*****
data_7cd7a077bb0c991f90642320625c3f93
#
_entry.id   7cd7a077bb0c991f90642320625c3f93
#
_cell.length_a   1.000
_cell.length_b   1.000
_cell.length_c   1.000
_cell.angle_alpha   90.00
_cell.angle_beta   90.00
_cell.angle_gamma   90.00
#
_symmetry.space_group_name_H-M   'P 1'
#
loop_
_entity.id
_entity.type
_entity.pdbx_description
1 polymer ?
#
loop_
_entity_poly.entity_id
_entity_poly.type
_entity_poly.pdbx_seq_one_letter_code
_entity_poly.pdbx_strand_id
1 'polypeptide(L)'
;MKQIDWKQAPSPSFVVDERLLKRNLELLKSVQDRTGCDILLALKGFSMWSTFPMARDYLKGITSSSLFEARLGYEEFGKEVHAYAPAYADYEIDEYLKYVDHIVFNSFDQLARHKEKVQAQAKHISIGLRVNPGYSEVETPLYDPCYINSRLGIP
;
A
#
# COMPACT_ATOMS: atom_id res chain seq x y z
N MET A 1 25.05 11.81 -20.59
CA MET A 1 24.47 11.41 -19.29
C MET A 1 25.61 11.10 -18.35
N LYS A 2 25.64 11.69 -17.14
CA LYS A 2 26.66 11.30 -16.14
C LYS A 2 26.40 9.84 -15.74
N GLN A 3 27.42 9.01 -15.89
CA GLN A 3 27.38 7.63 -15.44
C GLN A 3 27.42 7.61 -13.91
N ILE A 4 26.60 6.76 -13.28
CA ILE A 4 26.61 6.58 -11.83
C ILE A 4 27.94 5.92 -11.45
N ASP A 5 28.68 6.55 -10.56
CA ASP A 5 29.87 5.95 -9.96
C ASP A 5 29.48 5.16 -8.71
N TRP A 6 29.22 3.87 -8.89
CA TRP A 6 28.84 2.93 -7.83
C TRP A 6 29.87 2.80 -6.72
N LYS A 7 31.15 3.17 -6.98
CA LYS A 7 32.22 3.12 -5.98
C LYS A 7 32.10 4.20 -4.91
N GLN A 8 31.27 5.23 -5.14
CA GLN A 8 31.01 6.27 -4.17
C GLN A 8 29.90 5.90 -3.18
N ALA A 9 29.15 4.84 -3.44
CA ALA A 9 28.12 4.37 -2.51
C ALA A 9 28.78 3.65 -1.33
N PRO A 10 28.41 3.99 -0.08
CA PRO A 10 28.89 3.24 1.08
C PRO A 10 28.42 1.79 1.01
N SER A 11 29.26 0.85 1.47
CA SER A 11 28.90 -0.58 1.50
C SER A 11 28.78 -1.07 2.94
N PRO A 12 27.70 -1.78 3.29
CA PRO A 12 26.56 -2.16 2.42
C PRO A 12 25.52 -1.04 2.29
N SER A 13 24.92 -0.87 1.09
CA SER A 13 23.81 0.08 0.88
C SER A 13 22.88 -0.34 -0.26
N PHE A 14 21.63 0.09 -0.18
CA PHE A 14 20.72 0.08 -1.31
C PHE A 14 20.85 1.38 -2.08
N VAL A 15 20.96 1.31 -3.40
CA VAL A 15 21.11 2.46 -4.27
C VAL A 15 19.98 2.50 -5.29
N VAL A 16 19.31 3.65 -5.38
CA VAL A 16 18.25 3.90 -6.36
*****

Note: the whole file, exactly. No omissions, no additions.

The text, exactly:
data_7cd7a077bb0c991f90642320625c3f93
#
_entry.id   7cd7a077bb0c991f90642320625c3f93
#
_cell.length_a   1.000
_cell.length_b   1.000
_cell.length_c   1.000
_cell.angle_alpha   90.00
_cell.angle_beta   90.00
_cell.angle_gamma   90.00
#
_symmetry.space_group_name_H-M   'P 1'
#
loop_
_entity.id
_entity.type
_entity.pdbx_description
1 polymer ?
#
loop_
_entity_poly.entity_id
_entity_poly.type
_entity_poly.pdbx_seq_one_letter_code
_entity_poly.pdbx_strand_id
1 'polypeptide(L)'
;MKQIDWKQAPSPSFVVDERLLKRNLELLKSVQDRTGCDILLALKGFSMWSTFPMARDYLKGITSSSLFEARLGYEEFGKEVHAYAPAYADYEIDEYLKYVDHIVFNSFDQLARHKEKVQAQAKHISIGLRVNPGYSEVETPLYDPCYINSRLGIP
;
A
#
# COMPACT_ATOMS: atom_id res chain seq x y z
N MET A 1 25.05 11.81 -20.59
CA MET A 1 24.47 11.41 -19.29
C MET A 1 25.61 11.10 -18.35
N LYS A 2 25.64 11.69 -17.14
CA LYS A 2 26.66 11.30 -16.14
C LYS A 2 26.40 9.84 -15.74
N GLN A 3 27.42 9.01 -15.89
CA GLN A 3 27.38 7.63 -15.44
C GLN A 3 27.42 7.61 -13.91
N ILE A 4 26.60 6.76 -13.28
CA ILE A 4 26.61 6.58 -11.83
C ILE A 4 27.94 5.92 -11.45
N ASP A 5 28.68 6.55 -10.56
CA ASP A 5 29.87 5.95 -9.96
C ASP A 5 29.48 5.16 -8.71
N TRP A 6 29.22 3.87 -8.89
CA TRP A 6 28.84 2.93 -7.83
C TRP A 6 29.87 2.80 -6.72
N LYS A 7 31.15 3.17 -6.98
CA LYS A 7 32.22 3.12 -5.98
C LYS A 7 32.10 4.20 -4.91
N GLN A 8 31.27 5.23 -5.14
CA GLN A 8 31.01 6.27 -4.17
C GLN A 8 29.90 5.90 -3.18
N ALA A 9 29.15 4.84 -3.44
CA ALA A 9 28.12 4.37 -2.51
C ALA A 9 28.78 3.65 -1.33
N PRO A 10 28.41 3.99 -0.08
CA PRO A 10 28.89 3.24 1.08
C PRO A 10 28.42 1.79 1.01
N SER A 11 29.26 0.85 1.47
CA SER A 11 28.90 -0.58 1.50
C SER A 11 28.78 -1.07 2.94
N PRO A 12 27.70 -1.78 3.29
CA PRO A 12 26.56 -2.16 2.42
C PRO A 12 25.52 -1.04 2.29
N SER A 13 24.92 -0.87 1.09
CA SER A 13 23.81 0.08 0.88
C SER A 13 22.88 -0.34 -0.26
N PHE A 14 21.63 0.09 -0.18
CA PHE A 14 20.72 0.08 -1.31
C PHE A 14 20.85 1.38 -2.08
N VAL A 15 20.96 1.31 -3.40
CA VAL A 15 21.11 2.46 -4.27
C VAL A 15 19.98 2.50 -5.29
N VAL A 16 19.31 3.65 -5.38
CA VAL A 16 18.25 3.90 -6.36